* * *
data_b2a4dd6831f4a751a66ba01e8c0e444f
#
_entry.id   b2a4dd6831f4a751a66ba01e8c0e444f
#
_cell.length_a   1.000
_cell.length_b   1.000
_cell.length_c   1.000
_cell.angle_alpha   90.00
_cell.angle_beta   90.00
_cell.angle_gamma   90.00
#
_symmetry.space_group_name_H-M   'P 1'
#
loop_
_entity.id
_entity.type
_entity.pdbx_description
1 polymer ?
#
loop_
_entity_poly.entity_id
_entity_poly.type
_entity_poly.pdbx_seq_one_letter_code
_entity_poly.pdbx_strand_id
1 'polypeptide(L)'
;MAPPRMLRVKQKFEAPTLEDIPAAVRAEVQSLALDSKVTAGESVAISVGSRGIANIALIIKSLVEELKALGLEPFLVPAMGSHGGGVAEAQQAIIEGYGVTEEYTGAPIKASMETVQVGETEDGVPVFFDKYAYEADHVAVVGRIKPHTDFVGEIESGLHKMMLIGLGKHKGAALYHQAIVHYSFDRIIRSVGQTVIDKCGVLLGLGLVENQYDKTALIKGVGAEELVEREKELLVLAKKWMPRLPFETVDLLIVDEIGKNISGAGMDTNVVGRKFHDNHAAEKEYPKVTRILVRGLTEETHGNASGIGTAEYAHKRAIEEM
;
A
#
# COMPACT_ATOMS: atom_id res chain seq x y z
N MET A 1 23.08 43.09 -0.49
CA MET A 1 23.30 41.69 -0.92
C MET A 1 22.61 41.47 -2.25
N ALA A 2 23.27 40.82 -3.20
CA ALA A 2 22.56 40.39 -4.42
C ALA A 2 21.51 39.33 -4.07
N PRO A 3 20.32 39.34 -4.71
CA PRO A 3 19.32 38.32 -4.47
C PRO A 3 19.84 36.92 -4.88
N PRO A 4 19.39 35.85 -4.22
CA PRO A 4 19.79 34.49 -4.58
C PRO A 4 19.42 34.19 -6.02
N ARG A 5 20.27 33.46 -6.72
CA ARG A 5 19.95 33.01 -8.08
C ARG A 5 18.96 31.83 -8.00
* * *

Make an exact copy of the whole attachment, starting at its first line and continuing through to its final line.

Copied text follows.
data_b2a4dd6831f4a751a66ba01e8c0e444f
#
_entry.id   b2a4dd6831f4a751a66ba01e8c0e444f
#
_cell.length_a   1.000
_cell.length_b   1.000
_cell.length_c   1.000
_cell.angle_alpha   90.00
_cell.angle_beta   90.00
_cell.angle_gamma   90.00
#
_symmetry.space_group_name_H-M   'P 1'
#
loop_
_entity.id
_entity.type
_entity.pdbx_description
1 polymer ?
#
loop_
_entity_poly.entity_id
_entity_poly.type
_entity_poly.pdbx_seq_one_letter_code
_entity_poly.pdbx_strand_id
1 'polypeptide(L)'
;MAPPRMLRVKQKFEAPTLEDIPAAVRAEVQSLALDSKVTAGESVAISVGSRGIANIALIIKSLVEELKALGLEPFLVPAMGSHGGGVAEAQQAIIEGYGVTEEYTGAPIKASMETVQVGETEDGVPVFFDKYAYEADHVAVVGRIKPHTDFVGEIESGLHKMMLIGLGKHKGAALYHQAIVHYSFDRIIRSVGQTVIDKCGVLLGLGLVENQYDKTALIKGVGAEELVEREKELLVLAKKWMPRLPFETVDLLIVDEIGKNISGAGMDTNVVGRKFHDNHAAEKEYPKVTRILVRGLTEETHGNASGIGTAEYAHKRAIEEM
;
A
#
# COMPACT_ATOMS: atom_id res chain seq x y z
N MET A 1 23.08 43.09 -0.49
CA MET A 1 23.30 41.69 -0.92
C MET A 1 22.61 41.47 -2.25
N ALA A 2 23.27 40.82 -3.20
CA ALA A 2 22.56 40.39 -4.42
C ALA A 2 21.51 39.33 -4.07
N PRO A 3 20.32 39.34 -4.71
CA PRO A 3 19.32 38.32 -4.47
C PRO A 3 19.84 36.92 -4.88
N PRO A 4 19.39 35.85 -4.22
CA PRO A 4 19.79 34.49 -4.58
C PRO A 4 19.42 34.19 -6.02
N ARG A 5 20.27 33.46 -6.72
CA ARG A 5 19.95 33.01 -8.08
C ARG A 5 18.96 31.83 -8.00